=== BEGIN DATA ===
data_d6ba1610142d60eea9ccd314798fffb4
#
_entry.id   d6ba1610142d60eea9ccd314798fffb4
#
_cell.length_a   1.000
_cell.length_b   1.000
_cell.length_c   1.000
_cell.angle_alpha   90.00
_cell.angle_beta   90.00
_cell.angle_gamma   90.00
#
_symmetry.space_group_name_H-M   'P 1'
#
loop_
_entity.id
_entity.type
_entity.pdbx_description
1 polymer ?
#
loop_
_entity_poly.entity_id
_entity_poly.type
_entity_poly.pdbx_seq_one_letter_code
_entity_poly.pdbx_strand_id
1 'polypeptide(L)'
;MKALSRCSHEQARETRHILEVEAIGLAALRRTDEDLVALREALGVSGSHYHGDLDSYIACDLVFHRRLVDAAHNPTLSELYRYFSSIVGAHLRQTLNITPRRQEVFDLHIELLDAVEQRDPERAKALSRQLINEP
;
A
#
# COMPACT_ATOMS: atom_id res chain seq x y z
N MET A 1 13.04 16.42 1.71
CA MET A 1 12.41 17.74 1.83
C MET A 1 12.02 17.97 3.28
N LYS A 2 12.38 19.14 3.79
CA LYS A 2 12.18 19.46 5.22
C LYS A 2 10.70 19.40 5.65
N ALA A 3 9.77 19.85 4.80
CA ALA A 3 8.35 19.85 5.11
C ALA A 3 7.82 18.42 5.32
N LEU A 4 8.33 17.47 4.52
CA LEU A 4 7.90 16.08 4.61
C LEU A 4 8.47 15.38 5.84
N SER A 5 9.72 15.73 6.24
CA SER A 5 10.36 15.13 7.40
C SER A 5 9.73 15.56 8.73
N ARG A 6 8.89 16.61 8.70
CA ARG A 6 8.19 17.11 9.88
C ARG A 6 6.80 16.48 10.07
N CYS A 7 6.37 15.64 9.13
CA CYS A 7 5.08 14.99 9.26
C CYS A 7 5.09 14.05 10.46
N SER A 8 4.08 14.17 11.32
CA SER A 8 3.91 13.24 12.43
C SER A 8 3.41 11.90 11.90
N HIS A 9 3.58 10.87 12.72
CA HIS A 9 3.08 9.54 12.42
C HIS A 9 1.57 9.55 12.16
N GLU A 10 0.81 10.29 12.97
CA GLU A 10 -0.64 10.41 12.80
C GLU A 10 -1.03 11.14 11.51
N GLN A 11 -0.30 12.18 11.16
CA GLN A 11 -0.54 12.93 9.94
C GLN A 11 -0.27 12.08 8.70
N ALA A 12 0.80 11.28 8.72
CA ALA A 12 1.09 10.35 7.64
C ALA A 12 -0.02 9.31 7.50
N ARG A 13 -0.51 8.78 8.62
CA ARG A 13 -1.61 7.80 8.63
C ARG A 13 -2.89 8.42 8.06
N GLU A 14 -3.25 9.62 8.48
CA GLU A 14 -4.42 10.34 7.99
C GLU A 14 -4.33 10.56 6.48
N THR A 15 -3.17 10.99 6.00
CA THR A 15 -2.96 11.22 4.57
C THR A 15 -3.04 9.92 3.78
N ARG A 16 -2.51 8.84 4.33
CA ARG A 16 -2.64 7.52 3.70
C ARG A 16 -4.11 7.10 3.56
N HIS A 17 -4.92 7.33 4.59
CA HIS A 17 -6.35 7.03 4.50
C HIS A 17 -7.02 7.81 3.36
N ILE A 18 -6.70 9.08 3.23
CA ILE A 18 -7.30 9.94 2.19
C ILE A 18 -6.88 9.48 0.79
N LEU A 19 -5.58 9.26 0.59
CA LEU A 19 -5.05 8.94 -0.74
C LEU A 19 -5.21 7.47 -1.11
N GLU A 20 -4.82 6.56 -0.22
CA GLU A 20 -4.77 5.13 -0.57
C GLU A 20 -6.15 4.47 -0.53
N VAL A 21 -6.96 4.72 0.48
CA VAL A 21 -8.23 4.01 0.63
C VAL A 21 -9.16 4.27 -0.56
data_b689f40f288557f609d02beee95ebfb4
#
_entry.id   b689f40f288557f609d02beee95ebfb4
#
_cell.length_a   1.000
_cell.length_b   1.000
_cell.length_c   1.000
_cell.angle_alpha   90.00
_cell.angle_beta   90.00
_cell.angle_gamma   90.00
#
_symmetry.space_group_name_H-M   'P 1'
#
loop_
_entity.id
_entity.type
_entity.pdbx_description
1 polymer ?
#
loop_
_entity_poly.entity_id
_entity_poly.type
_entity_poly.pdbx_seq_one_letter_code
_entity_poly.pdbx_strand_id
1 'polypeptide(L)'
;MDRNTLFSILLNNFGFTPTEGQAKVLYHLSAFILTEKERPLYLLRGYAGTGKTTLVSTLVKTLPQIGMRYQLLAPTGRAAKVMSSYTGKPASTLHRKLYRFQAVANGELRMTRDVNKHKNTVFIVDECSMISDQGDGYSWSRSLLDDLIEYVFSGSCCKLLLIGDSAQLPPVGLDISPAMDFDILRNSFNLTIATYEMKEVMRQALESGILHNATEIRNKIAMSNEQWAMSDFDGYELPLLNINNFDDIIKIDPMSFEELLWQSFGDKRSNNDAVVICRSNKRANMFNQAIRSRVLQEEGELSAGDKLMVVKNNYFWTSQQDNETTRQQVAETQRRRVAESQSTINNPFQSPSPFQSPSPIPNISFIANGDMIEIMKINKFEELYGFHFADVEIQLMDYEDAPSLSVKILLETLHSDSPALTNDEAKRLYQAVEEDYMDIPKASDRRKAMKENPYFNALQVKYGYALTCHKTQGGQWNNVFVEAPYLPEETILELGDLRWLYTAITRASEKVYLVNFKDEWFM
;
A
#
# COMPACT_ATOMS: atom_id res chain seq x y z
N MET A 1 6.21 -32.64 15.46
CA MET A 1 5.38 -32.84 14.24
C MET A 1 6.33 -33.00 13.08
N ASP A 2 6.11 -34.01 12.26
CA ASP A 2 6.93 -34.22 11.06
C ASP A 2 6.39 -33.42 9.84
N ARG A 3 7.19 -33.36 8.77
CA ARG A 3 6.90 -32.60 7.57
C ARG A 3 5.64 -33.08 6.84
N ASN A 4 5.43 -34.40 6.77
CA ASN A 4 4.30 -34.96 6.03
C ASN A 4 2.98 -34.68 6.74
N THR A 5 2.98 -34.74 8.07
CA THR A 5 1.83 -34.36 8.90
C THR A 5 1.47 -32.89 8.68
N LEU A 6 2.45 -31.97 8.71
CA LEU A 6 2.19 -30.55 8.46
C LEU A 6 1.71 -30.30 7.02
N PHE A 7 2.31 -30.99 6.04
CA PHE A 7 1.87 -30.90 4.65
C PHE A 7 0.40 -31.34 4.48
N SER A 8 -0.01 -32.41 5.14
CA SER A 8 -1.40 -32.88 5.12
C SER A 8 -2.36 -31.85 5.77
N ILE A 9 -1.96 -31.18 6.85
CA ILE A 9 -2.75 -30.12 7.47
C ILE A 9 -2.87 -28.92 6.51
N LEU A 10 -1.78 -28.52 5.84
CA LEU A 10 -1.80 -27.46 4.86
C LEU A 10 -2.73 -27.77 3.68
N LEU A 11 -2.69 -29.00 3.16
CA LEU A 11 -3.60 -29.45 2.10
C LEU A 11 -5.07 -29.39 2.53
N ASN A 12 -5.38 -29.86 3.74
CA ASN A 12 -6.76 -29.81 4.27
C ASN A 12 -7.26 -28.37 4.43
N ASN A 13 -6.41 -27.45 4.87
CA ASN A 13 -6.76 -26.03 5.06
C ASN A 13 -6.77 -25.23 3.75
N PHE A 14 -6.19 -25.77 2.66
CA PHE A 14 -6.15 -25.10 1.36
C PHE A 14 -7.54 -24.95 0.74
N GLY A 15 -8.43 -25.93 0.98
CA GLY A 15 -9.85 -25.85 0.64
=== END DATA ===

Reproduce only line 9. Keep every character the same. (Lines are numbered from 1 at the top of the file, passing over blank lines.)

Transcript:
_cell.angle_beta   90.00